Running up to No Shame... and despite having been in the business for some years, Rojas faced industry woes that reflect his position as an unsigned rapper: “It’s crazy because we kind of had to take a step back, if you listen to the intro of this new tape, I talk about a lot of the shit that has gone down that might offer an explanation as to why we were kind of quiet. You know, we had certain situations with different companies that didn’t work out the way that they were supposed to and a lot of people were making commitments and not honoring them...We were involved with a booking agent who kind of just took percentages and didn’t really book any shows. We were booking shows and then giving him the dates for routing and then he wouldn’t have anything but still take a percentage. So we switched to a more proactive agency, like, boom, there we are right away. We’re about to get out there and tour these records, I think that’s gonna be good because being on the road is important. We’ll announce more of that soon.”
Emilio Rojas Sheds Light On Chris Lighty's Involvement In His Music
The rapper had also just begun working with Violator on this very release before its founder/operator Chris Lighty passed away nearly a year ago: “We went into a situation with Violator [Management], which, you know, everybody knows what happened with that and [Chris] Lighty unfortunately, God rest his soul. It was crazy, I actually spoke to [him] the day before he passed. We had entered into a partnership and we working on the tape together, we were back and forth between the Violator offices and the studio and he was helping us pick the records. I remember hitting him like, ‘I finally think we got this body of work that’s incredible, I can’t wait to sit down so I can just play you everything so we could figure out the marketing and the way everything is supposed to go,’ and this is the last text conversation that he and I ever had. He said something to the effect of ‘Yeah, I can’t wait to hear it man, I’m really excited too.’ That was the day before he [passed]. The next day I remember waking up and somebody from his office had hit us, you know, to reschedule our appointment so we were like, ‘Okay cool, definitely we can reschedule if you want, it’ll give us a day or two to tweak some of these records before we bring them into the office.’ Two minutes later I logged onto my Twitter—like literally two minutes after hearing from somebody at his office—I logged onto my Twitter and I see everybody tweeting ‘Rest in peace....rest in peace Chris Lighty’ and I called his phone immediately and obviously nobody picked up. And I texted him, the last thing I ever texted him which he never got was ‘Yo, are you okay man? I just read some crazy shit on Twitter, are you okay?’ and that was it, it was just crazy.”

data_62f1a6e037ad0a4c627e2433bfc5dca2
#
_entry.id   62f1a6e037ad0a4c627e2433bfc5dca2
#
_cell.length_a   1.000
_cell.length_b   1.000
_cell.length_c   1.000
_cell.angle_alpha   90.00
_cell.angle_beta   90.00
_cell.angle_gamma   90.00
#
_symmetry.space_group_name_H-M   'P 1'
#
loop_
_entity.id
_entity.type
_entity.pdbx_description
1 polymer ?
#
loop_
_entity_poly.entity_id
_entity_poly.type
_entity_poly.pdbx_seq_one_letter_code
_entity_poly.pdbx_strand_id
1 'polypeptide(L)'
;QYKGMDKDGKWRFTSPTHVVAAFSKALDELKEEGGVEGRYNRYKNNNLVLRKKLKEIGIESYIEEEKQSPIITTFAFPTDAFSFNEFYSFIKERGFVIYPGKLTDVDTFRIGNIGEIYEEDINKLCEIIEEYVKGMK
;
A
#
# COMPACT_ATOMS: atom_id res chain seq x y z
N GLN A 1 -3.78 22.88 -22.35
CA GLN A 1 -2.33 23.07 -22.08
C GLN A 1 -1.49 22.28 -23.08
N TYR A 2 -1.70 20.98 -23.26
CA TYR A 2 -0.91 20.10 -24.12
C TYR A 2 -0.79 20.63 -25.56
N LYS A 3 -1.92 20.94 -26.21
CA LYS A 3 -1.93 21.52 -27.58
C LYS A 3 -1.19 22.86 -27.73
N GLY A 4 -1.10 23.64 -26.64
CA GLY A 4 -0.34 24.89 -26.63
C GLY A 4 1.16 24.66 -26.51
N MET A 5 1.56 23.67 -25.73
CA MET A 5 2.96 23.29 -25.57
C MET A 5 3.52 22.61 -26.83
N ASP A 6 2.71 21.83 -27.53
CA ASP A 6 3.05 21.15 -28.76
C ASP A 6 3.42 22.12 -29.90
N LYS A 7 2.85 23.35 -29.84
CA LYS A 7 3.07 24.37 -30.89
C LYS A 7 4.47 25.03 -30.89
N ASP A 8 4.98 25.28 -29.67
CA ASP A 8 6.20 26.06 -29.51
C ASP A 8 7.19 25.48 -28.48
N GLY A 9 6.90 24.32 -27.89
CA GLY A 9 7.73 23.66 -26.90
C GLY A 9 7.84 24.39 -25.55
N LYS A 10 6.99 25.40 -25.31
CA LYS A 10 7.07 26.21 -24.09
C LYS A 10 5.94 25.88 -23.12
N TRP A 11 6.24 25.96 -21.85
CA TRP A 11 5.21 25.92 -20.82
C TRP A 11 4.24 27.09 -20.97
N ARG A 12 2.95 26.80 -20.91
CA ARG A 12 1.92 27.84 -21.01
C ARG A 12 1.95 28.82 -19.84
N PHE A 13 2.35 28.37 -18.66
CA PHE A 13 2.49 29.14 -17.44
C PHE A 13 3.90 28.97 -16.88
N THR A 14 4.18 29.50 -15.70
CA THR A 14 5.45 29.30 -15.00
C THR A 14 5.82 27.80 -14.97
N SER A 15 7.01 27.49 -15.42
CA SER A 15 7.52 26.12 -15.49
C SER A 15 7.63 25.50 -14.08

“On the one hand, part of me, selfishly you know, it’s like just so crazy to know that somebody at that level believed in you like that, that dude was behind [so many people] that inspired me to make music, so for that person to say ‘Yo, I fuck with you the same way that I fucked with these people that are your inspiration,’ that was humbling. It was a blessing to have him in my life for the short period of time that he was there; I learned a lot just by being around him the few interactions, there was never any pretense about him and he was just a good dude.”
Emilio Rojas' No Shame...No Regrets is available for purchase and free download now.